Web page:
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Friday, 8 November 1985
Page: 1854

Senator JONES —Has the attention of the Minister representing the Attorney-General been drawn to Queensland State Government legislation which virtually prohibits everyone from doing anything, sexual-wise or any otherwise, that annoys the concept of the non-democratic, non-freedom of thought or action presided over by the guru of Queensland, Sir Johannes Bjelke-Petersen, and his lackey, the so-called Justice Minister and Attorney-General, Neville Harper? Have any attempts been made, or will any attempts be made, to have Federal Ministers, members of the Senate and of the House of Representatives voluntarily submit themselves to a sex test and an AIDS investigation and gain a list of gay bars to avoid before they enter the State of Queensland on official business? What action, if any, can be taken to halt the practice of discrimination against persons or minority groups in the community by the Queensland Government?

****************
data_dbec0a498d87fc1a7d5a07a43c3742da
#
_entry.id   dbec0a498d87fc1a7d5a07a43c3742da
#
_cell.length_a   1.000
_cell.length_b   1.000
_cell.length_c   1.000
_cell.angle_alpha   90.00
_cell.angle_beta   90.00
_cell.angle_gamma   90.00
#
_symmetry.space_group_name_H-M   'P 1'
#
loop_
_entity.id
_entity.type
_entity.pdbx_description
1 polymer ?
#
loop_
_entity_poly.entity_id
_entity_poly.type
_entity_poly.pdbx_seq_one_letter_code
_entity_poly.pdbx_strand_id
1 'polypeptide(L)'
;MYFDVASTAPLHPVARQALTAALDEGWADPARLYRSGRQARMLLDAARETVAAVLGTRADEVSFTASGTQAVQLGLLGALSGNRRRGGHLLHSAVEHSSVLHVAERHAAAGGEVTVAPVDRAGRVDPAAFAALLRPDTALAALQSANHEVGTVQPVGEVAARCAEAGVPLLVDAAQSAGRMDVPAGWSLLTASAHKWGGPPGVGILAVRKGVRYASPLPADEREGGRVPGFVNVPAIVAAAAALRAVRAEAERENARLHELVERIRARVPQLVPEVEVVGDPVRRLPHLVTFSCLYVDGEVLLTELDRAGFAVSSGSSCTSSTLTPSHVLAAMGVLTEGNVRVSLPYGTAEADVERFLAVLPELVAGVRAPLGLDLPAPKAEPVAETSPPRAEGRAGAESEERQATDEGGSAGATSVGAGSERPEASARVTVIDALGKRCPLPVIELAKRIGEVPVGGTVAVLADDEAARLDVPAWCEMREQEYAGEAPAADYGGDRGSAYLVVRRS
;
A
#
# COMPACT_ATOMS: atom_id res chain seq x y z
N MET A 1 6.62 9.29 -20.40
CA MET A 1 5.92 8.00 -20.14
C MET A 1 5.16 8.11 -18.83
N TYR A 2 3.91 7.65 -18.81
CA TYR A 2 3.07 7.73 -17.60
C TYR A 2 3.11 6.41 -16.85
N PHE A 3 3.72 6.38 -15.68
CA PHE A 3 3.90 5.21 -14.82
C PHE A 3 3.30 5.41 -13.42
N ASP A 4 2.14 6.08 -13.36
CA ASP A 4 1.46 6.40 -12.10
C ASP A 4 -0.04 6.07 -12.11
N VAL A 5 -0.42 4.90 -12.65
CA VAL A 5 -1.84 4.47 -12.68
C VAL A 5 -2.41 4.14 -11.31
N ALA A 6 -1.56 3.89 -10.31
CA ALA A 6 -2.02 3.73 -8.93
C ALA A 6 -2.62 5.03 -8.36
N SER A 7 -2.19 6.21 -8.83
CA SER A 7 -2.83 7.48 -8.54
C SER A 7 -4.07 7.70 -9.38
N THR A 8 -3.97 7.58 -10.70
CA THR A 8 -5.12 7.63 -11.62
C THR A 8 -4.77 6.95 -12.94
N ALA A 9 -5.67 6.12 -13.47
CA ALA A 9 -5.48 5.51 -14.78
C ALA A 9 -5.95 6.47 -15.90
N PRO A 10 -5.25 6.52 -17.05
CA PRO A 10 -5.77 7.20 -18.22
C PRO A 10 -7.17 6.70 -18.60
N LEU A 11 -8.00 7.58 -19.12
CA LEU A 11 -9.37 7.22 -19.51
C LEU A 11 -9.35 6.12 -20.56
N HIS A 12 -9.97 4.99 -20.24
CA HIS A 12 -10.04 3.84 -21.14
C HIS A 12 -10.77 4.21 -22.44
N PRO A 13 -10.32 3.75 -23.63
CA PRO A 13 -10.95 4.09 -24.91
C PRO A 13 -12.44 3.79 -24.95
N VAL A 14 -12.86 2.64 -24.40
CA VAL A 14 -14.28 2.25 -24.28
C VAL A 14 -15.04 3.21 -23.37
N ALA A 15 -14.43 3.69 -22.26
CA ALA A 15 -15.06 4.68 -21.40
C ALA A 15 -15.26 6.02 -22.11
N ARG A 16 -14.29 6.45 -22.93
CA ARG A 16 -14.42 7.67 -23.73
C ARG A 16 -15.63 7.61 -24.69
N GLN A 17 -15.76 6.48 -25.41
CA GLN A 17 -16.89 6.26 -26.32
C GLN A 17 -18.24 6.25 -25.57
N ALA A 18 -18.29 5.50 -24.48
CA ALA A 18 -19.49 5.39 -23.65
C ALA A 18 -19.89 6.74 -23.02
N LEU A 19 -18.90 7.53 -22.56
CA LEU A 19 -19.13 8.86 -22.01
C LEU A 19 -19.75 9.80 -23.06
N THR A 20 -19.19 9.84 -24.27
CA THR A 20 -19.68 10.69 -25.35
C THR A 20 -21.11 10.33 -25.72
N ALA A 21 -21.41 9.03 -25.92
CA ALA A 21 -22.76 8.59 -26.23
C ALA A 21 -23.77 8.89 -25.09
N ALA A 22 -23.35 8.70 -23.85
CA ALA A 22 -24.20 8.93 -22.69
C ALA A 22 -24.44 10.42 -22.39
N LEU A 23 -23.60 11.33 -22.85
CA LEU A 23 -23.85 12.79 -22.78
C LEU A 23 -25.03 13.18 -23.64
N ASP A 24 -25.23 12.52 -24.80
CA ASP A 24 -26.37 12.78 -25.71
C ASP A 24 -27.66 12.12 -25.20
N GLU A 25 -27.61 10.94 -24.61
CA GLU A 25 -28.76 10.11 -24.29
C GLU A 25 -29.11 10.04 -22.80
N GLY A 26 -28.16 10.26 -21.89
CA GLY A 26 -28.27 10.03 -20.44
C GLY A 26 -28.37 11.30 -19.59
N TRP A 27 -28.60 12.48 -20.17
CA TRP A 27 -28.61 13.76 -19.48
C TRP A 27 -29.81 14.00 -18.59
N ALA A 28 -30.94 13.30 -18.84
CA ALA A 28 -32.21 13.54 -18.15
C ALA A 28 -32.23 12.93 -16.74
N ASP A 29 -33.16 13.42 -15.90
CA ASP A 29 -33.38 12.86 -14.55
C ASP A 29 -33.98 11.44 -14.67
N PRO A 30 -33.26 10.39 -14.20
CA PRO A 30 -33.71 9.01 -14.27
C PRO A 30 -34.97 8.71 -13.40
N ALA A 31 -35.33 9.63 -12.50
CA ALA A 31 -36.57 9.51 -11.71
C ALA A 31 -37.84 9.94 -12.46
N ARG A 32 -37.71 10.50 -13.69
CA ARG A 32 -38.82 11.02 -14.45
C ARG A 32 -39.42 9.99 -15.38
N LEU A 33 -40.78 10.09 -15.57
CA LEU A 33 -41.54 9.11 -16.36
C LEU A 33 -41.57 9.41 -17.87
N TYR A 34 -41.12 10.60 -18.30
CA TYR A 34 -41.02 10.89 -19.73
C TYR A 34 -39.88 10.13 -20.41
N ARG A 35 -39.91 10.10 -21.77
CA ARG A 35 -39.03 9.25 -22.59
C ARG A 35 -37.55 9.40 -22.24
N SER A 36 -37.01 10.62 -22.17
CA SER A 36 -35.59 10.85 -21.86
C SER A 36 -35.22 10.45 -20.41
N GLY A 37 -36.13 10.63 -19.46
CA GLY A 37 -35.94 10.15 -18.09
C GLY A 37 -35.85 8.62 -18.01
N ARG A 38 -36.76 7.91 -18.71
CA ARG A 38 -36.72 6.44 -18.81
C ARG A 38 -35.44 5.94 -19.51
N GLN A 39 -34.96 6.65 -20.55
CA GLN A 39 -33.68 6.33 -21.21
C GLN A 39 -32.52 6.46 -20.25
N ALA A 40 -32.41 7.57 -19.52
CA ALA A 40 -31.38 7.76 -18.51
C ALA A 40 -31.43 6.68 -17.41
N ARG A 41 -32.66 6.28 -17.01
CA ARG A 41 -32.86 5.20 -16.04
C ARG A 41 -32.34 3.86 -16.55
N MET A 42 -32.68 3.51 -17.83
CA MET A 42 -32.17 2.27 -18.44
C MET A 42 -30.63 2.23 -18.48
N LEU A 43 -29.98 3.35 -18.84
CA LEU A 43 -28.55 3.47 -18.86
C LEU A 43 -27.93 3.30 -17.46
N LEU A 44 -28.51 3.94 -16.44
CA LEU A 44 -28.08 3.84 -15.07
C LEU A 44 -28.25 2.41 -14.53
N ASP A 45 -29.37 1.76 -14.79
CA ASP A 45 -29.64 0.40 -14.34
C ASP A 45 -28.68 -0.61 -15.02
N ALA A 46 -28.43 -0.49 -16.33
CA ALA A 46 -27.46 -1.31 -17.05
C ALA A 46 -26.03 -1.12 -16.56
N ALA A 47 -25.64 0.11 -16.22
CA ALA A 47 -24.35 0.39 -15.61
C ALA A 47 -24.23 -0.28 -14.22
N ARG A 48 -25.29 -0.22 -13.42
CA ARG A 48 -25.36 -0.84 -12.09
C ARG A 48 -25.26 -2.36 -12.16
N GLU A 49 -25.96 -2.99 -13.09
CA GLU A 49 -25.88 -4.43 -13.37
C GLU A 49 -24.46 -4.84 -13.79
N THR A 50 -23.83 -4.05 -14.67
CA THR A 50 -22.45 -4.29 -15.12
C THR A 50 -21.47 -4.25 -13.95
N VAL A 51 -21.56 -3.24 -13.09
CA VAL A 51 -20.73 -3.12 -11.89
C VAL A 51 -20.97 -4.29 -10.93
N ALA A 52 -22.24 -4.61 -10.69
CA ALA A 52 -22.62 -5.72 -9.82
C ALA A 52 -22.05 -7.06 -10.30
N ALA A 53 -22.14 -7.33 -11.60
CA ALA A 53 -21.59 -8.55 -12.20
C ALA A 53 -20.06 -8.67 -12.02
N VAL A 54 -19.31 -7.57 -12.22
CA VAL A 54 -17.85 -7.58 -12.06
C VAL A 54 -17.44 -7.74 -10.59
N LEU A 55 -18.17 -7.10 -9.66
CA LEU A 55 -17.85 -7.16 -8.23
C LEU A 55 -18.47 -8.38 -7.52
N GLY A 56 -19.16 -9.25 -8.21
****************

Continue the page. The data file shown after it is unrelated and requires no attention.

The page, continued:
Senator WALSH —Senator Jones has asked whether all members of the Federal Parliament will voluntarily submit to these tests. I do not think that is a question that I could answer. It is up to them. Neither do I know whether Sir Joh will require all members of the Queensland Parliament to submit to the same sorts of tests, although I understand that there might be some surprises if he does. Whether Commonwealth parliamentarians travelling to Queensland will be required to undergo the same range of tests as a point of law, I do not know and I certainly would not claim to have any expertise in that area. However, there are some economic consequences I suppose. For example, I understand that under the Queensland legislation all deviants-that is using Sir Joh's definition of deviants-are to be banned from all licensed premises. Using the same definition of deviants as the Queensland Premier uses, I understand that that will encompass about 10 per cent of the population. Senator Boswell should be particularly interested in this; it is a pity he is not here. Given his concern about the economic health of the restaurant industry in Queensland and the fact that most high class restaurants are licensed, he should realise that that means that 10 per cent of the potential customers will not be able to go to restaurants in Queensland. It may be argued that there are not any such deviants in Queensland. Sir Joh might well say that; in which case, of course, there would be no need for his legislation or regulations anyway.